ABOUT THE GIANTS (2-2): The Giants were unable to corral Michael Vick when they did have a shot at him Sunday night in Philadelphia. They were even less effective in their attempts to stop LeSean McCoy, who ran for 121 of his 123 yards in the second half. The banged-up secondary took another hit as safety Kenny Phillips suffered a sprained MCL. He is listed as doubtful. As for the offense, it looked out-of-synch against Philadelphia. Eli Manning, who was under duress a majority of the night, finished 24-of-42 for 309 yards with two touchdowns and one interception. Manning is second in the NFL with 1,320 yards. He’ll once again be without Nicks, who has missed the last two games due to foot and knee injuries. Domenik Hixon filled in nicely with six catches for 114 yards against the Eagles and Victor Cruz, who leads the league in catches (32) and is fifth in yards (388), hauled in nine passes for 109 yards and a touchdown.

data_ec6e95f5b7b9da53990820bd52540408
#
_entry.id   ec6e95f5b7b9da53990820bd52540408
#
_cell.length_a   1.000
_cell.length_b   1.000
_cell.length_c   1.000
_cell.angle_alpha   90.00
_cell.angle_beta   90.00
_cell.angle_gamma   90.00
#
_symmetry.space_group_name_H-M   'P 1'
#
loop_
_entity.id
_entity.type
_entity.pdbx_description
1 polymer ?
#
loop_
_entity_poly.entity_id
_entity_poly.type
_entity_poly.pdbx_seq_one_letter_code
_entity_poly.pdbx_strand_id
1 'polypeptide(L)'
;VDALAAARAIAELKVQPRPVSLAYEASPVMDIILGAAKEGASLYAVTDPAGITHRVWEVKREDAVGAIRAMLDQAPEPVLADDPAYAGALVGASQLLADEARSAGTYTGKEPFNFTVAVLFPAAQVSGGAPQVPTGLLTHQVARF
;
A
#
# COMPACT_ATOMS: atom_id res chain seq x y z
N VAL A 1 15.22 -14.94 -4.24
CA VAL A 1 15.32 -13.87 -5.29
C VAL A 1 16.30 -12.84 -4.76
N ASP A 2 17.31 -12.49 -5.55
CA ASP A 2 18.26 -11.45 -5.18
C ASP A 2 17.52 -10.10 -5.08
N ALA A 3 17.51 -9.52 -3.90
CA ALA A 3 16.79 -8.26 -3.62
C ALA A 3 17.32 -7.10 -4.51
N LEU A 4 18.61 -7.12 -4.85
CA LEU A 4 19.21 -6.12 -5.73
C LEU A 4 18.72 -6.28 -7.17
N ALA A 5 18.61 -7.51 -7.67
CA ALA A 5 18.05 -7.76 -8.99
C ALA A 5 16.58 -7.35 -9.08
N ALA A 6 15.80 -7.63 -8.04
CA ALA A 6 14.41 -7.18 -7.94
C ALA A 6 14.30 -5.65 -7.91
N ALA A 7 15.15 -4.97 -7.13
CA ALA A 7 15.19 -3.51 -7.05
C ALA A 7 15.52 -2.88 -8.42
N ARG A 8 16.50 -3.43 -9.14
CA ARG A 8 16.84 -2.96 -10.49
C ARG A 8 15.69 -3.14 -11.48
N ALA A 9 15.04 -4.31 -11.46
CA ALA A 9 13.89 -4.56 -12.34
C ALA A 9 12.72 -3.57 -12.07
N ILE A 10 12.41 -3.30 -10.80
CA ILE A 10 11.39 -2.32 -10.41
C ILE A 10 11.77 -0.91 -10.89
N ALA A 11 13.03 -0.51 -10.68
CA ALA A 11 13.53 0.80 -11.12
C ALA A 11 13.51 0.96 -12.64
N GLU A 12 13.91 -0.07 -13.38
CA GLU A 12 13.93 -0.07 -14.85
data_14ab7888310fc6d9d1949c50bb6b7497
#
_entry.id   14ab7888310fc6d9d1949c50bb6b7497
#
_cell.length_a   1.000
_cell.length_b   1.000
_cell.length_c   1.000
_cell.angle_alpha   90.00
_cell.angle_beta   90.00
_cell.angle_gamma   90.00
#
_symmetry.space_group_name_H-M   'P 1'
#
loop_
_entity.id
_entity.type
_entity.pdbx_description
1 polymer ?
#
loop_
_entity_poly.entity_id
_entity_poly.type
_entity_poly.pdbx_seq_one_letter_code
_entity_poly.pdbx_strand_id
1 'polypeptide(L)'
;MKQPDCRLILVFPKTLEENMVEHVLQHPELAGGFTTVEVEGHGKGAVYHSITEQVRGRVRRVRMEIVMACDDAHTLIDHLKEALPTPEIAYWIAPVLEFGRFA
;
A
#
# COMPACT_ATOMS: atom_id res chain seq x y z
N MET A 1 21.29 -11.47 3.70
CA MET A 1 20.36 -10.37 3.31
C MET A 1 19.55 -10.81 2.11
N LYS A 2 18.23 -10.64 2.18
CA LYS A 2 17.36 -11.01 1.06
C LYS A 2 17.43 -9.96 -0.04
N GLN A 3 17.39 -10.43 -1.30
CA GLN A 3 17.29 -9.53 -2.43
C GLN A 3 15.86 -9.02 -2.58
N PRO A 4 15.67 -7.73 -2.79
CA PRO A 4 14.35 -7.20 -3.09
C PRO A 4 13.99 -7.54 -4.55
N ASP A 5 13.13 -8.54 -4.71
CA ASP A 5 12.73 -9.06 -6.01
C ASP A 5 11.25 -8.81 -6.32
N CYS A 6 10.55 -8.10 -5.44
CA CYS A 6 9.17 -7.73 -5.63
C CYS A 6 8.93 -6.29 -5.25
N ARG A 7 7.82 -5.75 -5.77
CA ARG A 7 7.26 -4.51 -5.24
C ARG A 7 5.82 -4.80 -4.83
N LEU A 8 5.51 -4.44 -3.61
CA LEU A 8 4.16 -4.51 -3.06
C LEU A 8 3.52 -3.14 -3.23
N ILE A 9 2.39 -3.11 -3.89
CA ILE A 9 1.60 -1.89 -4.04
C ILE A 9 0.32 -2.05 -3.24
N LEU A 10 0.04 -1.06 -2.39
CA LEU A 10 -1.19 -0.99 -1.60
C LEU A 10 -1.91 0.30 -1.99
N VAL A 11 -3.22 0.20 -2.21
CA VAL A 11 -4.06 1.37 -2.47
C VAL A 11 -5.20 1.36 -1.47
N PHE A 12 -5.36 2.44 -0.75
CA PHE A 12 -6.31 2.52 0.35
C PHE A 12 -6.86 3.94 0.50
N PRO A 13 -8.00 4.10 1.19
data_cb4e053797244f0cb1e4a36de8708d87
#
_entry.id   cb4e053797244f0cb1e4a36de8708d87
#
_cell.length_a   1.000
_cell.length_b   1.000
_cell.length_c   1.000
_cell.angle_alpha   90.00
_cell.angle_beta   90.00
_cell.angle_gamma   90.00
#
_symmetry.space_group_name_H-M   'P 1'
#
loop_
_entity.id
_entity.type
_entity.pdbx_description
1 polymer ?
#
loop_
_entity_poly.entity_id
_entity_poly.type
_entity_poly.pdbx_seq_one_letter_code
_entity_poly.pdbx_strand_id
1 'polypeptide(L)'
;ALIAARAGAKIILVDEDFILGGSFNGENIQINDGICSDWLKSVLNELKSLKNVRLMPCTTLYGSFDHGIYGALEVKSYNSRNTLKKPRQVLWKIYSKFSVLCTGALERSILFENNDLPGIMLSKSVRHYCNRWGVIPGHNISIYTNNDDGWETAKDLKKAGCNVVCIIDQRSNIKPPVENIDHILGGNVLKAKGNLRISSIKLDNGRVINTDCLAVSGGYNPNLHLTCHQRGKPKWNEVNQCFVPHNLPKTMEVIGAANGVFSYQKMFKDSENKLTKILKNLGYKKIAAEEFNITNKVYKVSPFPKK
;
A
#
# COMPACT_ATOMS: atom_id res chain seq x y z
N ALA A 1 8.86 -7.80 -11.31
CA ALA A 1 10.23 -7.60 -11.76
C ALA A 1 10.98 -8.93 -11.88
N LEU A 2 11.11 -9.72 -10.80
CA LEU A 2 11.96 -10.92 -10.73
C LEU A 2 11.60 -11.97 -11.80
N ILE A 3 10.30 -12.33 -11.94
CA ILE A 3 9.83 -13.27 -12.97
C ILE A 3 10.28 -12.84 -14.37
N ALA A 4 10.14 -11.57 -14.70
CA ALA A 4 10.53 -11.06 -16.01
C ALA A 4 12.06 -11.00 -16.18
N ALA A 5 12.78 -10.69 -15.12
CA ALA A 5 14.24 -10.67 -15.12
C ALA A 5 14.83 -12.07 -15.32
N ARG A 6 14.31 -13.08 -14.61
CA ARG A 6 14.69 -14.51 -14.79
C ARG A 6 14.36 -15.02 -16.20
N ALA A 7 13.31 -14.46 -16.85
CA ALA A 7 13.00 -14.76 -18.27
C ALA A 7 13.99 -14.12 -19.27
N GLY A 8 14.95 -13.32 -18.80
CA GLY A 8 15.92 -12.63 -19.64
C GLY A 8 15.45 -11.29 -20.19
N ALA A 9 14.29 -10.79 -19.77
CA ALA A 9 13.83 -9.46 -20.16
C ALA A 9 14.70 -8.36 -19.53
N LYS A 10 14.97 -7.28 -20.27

EXTRA POINTS: 1. This is the first meeting since 2008, when the Browns ended a four-game losing streak to the Giants with a 35-14 victory. Cleveland intercepted Manning three times. 2. The 28-year-old Weeden set a Browns’ rookie record with 320 yards last week. 3. Manning has won seven straight starts against the AFC dating to last season.